Written by Sarah Dixon and Delilah Pope
For many upperclassmen, now is the time to start upgrading their wardrobe from student to professional. Whether you’re preparing for interviews, internships or your first job outside of college, knowing how to dress for success is a crucial skill in the post-graduation “real world.”
For those entering specialized fields, there are often specific dress requirements. Lisa Engel, an associate professor of nursing, offered special insight into what students should expect when entering the healthcare field.
According to Engel, the approved color of scrubs may vary between hospitals and job descriptions, but there are certain standards of dress which translate throughout the field in regards to professionalism, and scrub quality can be a large factor in professional appearance.
“You can get super duper cheap ones at Walmart, but they don’t hold up their shape and look good as long,” Engel said. “And even though students, when they get into nursing, wear hospital scrubs, (they need to have) them look neat and nice and fit properly.”
Engel also stressed the importance of comfort in choosing the right fit of hospital scrubs and advised that floor nurses choose scrubs that will stretch and move while performing patient duties. According to Engel, a student should expect to pay around $40 for a pair of scrubs, but noted that a single pair should last a few years, if rotated properly.
Butch Gardner, director of Career Services, offered similarly cautionary advice students planning to enter the corporate world, as tattoos extreme piercings, as well as perfume and accessories, can potentially distract from the content of an interview.
“You want the total attention of the person doing the interview,” Gardner said, “so those are some things that we tell all the students that come in here for mock interviews. We talk about what to wear and tell them to avoid too much perfume or flashy jewelry or the big huge purses.”
According to Gardner, the expectations of business casual attire will be slacks and a dress shirt or polo, while business professional will incorporate a necktie or a suit jacket, and which is appropriate will depend on the industry and position.
“The standard of dress really does vary with the industry. You’ve got some industry professionals that are a lot more formal than others,” Gardner said. “A classic example is accounting professionals; they’re generally a lot more formal, than, say, IT.”
Gardner noted that for companies with a casual Friday policy, employees are allowed to dress in jeans, but cautioned that T-shirts or torn and tattered clothing are never appropriate.
For facial hair, the rules are much less rigid.
“There’s really not an industry standard for that. There are some professions that are a lot more open to facial hair than others,” Gardner said. “I would advise anyone going into an interview to know the culture and do their research on the industry, the organization, and know what’s acceptable and what’s not.”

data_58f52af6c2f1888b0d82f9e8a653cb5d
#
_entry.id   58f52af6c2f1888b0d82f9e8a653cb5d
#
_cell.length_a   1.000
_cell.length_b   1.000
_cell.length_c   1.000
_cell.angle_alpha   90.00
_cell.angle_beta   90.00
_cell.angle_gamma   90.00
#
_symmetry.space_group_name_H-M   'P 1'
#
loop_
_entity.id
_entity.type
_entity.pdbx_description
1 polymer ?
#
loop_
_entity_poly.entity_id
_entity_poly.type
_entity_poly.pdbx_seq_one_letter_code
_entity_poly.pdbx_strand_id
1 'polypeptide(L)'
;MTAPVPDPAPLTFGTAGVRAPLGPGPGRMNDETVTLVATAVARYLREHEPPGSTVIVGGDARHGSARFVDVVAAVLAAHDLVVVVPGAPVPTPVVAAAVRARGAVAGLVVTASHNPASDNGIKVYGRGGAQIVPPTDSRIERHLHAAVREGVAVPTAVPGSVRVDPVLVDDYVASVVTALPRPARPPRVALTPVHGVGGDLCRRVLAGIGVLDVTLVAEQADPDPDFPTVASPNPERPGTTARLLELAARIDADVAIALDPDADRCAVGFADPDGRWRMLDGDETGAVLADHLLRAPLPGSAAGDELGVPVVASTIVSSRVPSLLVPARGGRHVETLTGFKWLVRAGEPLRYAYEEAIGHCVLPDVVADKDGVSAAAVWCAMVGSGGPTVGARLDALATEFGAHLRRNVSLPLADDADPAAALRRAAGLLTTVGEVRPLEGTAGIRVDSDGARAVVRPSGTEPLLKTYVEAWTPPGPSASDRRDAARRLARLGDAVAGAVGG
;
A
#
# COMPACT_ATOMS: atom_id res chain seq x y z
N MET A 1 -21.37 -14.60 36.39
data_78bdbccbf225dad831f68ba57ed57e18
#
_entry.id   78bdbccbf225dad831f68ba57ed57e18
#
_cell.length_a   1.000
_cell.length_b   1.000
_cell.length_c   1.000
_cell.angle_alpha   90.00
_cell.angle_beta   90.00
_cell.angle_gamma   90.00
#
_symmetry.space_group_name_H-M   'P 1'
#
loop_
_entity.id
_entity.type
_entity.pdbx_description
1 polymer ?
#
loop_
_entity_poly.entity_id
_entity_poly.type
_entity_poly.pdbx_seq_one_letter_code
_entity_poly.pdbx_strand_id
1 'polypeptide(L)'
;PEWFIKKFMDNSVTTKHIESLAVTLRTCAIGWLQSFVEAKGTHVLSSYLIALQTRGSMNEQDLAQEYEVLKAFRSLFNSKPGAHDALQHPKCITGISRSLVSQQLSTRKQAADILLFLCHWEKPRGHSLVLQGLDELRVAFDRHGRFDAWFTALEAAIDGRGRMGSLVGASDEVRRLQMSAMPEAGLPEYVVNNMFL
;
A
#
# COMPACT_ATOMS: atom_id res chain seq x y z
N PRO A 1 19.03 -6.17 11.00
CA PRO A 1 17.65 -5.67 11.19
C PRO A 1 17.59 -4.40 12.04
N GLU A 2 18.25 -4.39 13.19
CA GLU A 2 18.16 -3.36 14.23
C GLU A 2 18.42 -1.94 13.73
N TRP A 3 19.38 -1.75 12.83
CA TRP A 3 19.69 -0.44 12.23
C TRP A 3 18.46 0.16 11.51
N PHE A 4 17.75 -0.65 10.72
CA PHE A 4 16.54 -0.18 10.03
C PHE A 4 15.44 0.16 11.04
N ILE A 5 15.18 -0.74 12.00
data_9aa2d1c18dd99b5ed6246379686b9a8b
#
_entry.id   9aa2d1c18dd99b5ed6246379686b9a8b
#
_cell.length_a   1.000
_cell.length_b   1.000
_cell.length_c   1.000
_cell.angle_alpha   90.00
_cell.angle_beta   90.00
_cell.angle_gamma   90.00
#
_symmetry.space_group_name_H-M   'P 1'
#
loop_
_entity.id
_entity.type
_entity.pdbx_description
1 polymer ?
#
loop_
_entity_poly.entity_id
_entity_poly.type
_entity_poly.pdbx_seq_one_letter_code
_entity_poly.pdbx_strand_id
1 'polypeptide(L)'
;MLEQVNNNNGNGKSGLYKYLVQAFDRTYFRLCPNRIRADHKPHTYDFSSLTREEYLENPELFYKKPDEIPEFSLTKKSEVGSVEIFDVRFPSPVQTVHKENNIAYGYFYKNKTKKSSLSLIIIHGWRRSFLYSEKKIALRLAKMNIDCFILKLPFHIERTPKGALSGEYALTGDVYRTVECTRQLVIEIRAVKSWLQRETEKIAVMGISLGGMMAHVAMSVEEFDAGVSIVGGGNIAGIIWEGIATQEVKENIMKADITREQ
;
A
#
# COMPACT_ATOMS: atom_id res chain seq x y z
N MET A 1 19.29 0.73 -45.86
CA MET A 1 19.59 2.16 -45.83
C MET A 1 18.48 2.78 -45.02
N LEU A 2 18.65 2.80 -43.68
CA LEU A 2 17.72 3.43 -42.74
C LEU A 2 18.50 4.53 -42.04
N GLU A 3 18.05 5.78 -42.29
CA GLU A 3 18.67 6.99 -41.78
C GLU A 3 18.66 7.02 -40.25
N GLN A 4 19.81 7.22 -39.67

public relations major Madeline Jones said that her look has changed over the last four years as she has become more confident in her own style, and it will definitely continue to evolve post-graduation.
“Coming into Harding, I definitely had to cater my style to the typical freshman trying to fit in and follow dress code,” Jones said.
Like Gardner, Jones also stated that one should know what type of dress is expected before going into a new job.
“I would always say err on the side of being more professional at first,” Jones said. “I learned in my senior seminar class that business professionals are less likely to hire somebody who is wearing trendy, bright, flashy things because that’s just not what they’re looking for.”
Senior fashion merchandising major Lauren Pryor has spent a lot of time analyzing clothing choices over the past four years and knows how important it is to be aware of what employers expect.
“With each major, your interview outfit will be different,” Pryor said. “For instance, with mine it’s good to show your style and personality through what you wear to your interview.”
Pryor suggested that students shopping in the Searcy area should look at the business attire at JCPenney, checking out the sales racks first. She also said it could be helpful to simply ask during your interview what kind of dress they are looking for.
“Always be sure to ask beforehand,” Pryor said. “So then you can start collecting things for if or when you get the job, and you can already have things to wear.”
Overall, our clothes say a lot about who we are and what we do, and establishing a great first impression by dressing like a boss can make all the difference.
Cowritten by Delilah Pope and Sarah Dixon